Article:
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George Clooney angers Sudan regime

Actor uses star power to shed light on unsexy but critical Sudan.
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George Clooney in South Sudan in October 2010. (Tim Freccia/Enough Project/GlobalPost)

George Clooney has done it again.

The Hollywood actor and director has once again used his high wattage star power to shine light on the unsexy but critical situation in Sudan.

And Sudan President Omar al-Bashir doesn't like being in the glare of Clooney's limelight.  

In case you haven't read enough about Clooney, the Los Angeles Times has published a profile of the Hollywood star that concentrates on the star's activism for the people of Sudan.

His continued engagement with Africa is, of course, why we are interested in Clooney. His sustained interest in Sudan — in Darfur, in South Sudan, in the border states of Blue Nile and South Kordofan — has helped to keep the general public's attention on those troubled areas.

And Clooney's Satellite Sentinel Project has achieved a great deal by exposing the abuses and military transgressions committed by Sudan President Omar al-Bashir's regime. The satellite images have shown illegal border incursions in Abyei. High altitude photos captured by Clooney's satellite project have shown disturbing proof of mass graves in Sudan's South Kordofan province.

The satellite images are now being used by human rights groups like the Enough Project to make a case against the Bashir regime. In fact 62 members of Congress have recently signed a letter to US President Barack Obama, citing the Satellite Sentinel Project's work in providing evidence of mass graves in 8 locations in South Kordofan province.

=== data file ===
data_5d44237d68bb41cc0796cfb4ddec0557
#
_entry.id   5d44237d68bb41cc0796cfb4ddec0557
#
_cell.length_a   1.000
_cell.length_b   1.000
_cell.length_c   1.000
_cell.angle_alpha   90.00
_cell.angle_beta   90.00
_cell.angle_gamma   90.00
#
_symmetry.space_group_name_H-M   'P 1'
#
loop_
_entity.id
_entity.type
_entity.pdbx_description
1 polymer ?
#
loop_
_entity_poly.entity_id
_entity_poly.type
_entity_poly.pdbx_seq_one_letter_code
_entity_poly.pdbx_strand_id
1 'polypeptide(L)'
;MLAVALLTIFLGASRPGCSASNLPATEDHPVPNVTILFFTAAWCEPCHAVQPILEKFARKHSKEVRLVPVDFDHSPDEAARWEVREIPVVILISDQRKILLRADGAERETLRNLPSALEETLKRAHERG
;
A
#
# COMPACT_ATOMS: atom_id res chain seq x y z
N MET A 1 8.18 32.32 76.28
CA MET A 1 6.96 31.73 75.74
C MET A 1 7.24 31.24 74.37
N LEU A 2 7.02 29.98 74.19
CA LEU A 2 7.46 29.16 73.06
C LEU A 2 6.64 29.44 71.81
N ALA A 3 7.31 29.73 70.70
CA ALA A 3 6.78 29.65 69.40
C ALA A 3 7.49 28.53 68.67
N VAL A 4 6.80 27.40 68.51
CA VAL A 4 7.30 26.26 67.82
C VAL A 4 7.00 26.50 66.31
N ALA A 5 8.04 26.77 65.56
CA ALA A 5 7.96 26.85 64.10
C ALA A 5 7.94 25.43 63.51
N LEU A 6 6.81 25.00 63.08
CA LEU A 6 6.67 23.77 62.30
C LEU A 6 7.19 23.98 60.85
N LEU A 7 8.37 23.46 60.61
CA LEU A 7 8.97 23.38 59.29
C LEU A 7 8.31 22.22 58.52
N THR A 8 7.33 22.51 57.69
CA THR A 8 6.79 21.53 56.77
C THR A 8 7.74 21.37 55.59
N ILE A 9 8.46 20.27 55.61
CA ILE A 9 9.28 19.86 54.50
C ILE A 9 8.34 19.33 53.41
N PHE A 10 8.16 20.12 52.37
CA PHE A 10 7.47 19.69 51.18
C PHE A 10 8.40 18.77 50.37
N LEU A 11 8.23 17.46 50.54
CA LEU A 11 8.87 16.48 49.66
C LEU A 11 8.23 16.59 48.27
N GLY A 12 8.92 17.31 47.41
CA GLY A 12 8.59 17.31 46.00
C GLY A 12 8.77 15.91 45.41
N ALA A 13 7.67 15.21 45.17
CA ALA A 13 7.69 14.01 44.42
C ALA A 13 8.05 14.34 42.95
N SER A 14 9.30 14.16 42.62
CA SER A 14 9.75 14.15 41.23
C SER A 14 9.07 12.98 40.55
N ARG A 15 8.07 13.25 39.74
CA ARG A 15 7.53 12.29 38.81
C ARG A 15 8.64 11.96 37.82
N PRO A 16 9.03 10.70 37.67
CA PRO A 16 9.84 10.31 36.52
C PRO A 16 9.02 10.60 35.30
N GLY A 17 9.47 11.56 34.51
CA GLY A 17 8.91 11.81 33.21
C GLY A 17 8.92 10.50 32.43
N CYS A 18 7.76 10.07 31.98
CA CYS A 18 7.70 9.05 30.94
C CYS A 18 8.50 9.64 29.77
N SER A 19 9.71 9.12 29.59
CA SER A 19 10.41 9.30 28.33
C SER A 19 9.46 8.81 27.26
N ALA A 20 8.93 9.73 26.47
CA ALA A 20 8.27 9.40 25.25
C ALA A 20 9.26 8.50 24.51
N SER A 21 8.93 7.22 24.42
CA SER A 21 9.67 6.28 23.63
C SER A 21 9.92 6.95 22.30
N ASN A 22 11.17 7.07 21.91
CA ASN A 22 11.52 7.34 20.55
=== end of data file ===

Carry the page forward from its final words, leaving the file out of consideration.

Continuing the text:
More from GlobalPost: Sudan battles rebels in Blue Nile state

The Sudan government shot back by criticizing those Congressmen and women for their letter and for listening to Clooney. "It does not reflect well on the U.S. government when its officials have to rely on activists and movie stars like George Clooney to provide the 'facts,' " said the statement issued by the Sudan Embassy in Washington.

The facts are piling up against the Bashir government. The International Criminal Court's chief prosecutor has just requested an arrest warrant for Sudan's defence minister for alleged crimes in Darfur. ICC prosecutor Luis Moreno-Ocampo said Abdelrahim Mohamed Hussein is suspected of war crimes and crimes against humanity committed in 2003-04.

The Hague-based ICC has already indicted Sudan's President Omar al-Bashir on genocide charges in Darfur. A senior Sudanese official dismissed the new warrant for the defence ministerf as "ridiculous."